Hyper-Focused Dryland Training Methods For Swimmers And Triathletes

Vasa crowded PoolDeliberate practice makes perfect. It’s more than a cliché. And it’s true for most endeavors, and especially for athletes like swimmers, triathletes, and surfers.

Focusing on specific training methods that target a particular weakness or area of concern for swimmers is crucial to prolonged success, according to Tim Crowley.  He’s the Head Strength and Conditioning Coach at Montverde Academy and former USA Triathlon Elite Coach of the Year.  In this week’s VasaBlog, we explore how hyper-focused dryland training can solve individual weaknesses for all swimmers and triathletes.

Dryland Training For Active Recovery

During the winter months, athletes in colder climates often spend several hours on indoor trainers per week. Coach Crowley likes to break up long rides or intervals with 5 minute efforts on the Vasa SwimErg. “Instead of spinning on the bike for 5 minutes, a quick Vasa set will help their swimming.  Plus, it improves their swim-to-bike transitions and give their butt a break,” says Crowley.

Dryland Training For Strength Sessions

Incorporating swim-specific dryland training into strength sessions is another effective way to integrate swim sets. “We do strength work and then at the end of each paired upper body/lower body exercise, we do 20-30 seconds of hard effort Freestyle using the Vasa.  It’s a session that blends general and specific strength and that lets athletes build the ability to sustain power output when in a fatigued state.”

Vasa swim trainerDryland Training For A Weak Swim Leg

For triathletes with a weak swim, Crowley uses swim-specific dryland training 2-4 days per week.  Just 5 to 15 minutes per session helps his athletes get stronger, better, faster. “A small dosage done consistently over time is very effective,” says Crowley, “particularly when it’s focused on an athlete’s weaknesses. It also prevents ingraining inefficient stroke patterns.”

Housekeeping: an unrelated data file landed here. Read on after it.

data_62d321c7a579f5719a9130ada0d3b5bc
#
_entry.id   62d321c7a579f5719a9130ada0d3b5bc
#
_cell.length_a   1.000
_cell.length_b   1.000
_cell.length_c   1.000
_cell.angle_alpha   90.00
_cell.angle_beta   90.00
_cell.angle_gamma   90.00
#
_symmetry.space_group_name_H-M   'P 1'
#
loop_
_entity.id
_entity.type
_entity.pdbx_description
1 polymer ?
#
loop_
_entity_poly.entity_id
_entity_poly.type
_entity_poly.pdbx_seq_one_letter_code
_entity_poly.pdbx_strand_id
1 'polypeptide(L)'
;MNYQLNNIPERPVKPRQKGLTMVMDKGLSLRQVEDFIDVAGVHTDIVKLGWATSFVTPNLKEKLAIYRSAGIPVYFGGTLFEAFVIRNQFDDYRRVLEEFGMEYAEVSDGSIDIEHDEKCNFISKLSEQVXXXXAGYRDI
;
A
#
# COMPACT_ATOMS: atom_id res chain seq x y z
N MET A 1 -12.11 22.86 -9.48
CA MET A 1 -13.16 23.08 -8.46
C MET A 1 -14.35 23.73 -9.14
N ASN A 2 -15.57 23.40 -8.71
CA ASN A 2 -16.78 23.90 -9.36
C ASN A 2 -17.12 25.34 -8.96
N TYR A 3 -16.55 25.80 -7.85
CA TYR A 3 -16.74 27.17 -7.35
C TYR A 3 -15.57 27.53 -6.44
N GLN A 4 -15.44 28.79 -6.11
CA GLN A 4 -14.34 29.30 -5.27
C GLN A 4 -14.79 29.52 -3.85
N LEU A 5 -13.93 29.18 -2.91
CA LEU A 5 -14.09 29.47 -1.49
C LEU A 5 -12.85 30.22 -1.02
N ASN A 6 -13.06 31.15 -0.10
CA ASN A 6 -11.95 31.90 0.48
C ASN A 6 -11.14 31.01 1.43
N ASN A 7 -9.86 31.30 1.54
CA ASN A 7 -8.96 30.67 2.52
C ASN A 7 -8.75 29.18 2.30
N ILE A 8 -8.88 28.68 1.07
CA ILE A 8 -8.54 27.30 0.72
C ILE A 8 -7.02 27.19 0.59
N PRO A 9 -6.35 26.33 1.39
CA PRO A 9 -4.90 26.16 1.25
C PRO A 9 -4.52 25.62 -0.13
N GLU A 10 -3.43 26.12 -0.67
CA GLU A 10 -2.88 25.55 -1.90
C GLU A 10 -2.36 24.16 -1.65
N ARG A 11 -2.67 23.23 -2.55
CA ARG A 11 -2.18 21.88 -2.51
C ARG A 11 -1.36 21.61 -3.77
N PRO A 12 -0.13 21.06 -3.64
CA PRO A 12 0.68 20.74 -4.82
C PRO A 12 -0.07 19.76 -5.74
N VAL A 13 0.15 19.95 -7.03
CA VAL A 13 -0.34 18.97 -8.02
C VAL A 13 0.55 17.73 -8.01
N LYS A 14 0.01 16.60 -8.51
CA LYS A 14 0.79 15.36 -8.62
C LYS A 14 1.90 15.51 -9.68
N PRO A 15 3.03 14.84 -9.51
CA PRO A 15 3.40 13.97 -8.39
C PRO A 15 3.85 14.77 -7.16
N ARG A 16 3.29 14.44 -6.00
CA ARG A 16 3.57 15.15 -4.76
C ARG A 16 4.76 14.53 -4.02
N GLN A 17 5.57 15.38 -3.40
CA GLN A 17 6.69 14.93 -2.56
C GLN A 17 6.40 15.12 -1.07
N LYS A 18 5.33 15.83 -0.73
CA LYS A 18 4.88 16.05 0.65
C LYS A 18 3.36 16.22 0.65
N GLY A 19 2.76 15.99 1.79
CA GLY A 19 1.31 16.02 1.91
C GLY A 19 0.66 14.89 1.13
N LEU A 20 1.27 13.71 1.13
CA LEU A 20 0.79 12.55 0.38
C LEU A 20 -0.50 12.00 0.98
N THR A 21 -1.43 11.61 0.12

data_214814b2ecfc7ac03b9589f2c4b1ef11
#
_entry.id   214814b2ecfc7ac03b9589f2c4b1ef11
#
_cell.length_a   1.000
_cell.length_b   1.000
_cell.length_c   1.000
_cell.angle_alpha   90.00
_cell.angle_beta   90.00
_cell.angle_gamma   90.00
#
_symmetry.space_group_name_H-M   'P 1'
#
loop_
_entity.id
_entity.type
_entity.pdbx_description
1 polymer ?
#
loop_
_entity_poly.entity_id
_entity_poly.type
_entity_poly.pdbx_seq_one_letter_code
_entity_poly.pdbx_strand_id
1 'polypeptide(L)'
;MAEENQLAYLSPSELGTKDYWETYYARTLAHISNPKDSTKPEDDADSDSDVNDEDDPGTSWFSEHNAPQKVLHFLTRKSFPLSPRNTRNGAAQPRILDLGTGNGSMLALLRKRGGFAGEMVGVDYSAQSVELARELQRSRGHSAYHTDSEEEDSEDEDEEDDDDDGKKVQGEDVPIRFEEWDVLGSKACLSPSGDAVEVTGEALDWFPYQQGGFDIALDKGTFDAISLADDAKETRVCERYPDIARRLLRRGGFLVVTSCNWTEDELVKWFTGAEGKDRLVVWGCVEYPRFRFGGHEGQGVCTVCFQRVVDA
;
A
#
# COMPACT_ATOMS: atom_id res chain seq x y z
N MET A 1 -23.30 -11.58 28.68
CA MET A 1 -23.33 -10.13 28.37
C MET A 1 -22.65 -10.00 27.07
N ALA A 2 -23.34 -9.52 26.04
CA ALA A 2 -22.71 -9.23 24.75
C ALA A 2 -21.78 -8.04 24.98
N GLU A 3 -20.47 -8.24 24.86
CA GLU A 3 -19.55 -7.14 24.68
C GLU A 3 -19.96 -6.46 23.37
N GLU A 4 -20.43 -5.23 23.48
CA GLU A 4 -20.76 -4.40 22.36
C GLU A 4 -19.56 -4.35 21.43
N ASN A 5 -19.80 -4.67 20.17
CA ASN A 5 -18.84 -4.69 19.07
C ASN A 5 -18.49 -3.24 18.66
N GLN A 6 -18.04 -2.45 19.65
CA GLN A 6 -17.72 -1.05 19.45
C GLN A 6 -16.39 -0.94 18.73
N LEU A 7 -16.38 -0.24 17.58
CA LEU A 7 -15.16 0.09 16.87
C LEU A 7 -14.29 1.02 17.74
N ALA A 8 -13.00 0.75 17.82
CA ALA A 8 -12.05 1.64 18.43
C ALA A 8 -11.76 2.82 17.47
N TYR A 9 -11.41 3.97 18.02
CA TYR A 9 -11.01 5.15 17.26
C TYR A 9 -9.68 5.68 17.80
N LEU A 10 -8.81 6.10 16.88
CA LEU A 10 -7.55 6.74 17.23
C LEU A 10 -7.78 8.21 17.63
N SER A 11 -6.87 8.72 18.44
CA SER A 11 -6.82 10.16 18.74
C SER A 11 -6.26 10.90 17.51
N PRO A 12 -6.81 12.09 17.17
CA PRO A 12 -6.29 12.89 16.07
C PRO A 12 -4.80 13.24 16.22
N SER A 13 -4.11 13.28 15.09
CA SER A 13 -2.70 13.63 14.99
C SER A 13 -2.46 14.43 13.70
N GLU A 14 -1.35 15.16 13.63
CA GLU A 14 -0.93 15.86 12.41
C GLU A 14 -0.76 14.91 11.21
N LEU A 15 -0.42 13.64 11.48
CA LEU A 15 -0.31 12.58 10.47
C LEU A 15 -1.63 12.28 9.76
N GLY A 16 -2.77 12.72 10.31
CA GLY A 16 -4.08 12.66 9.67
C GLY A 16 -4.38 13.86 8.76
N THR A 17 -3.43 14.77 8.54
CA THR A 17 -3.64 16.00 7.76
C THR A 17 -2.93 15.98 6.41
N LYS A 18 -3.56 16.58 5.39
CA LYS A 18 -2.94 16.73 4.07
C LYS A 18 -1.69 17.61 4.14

Swim Training For Injury-Prone Athletes

Crowley’s definition of swim-specific training includes strength and conditioning that is focused on building durability and proactively preventing injury.  Athletes often take 5,000-8,000 strokes with each arm during a typical swim workout.  According to Crowley, about 80%-85% of competitive swimmers already have or will eventually experience shoulder overuse injuries, often in the rotator cuff area.

“Staving off injury is as important to me as building strength and speed,” says Crowley. In the weight room, he trains his swimmers and triathletes to strengthen tendons & opposing muscles, and create muscle balance. His athletes often use the fleet of Vasa Swim Ergs and Vasa Trainers at his training facility to develop muscles which support or oppose the dominant muscles swimmers’ frequently overtrain.

“The Vasa SwimErg lets you generate very specific power,” says Crowley. “You can see and gather data. And 20-30 minutes on a Vasa is like an hour in the pool. We can do some very focused work in a short session.”

If You Like This Article You May Also Like: Total Body Swim At Home Workout: Core, General Conditioning, and Swim-Specific Training | 4 Ways Swim-Specific Dryland Training Improves Performance | How to Train for Swimming When You Can’t Get to the Water

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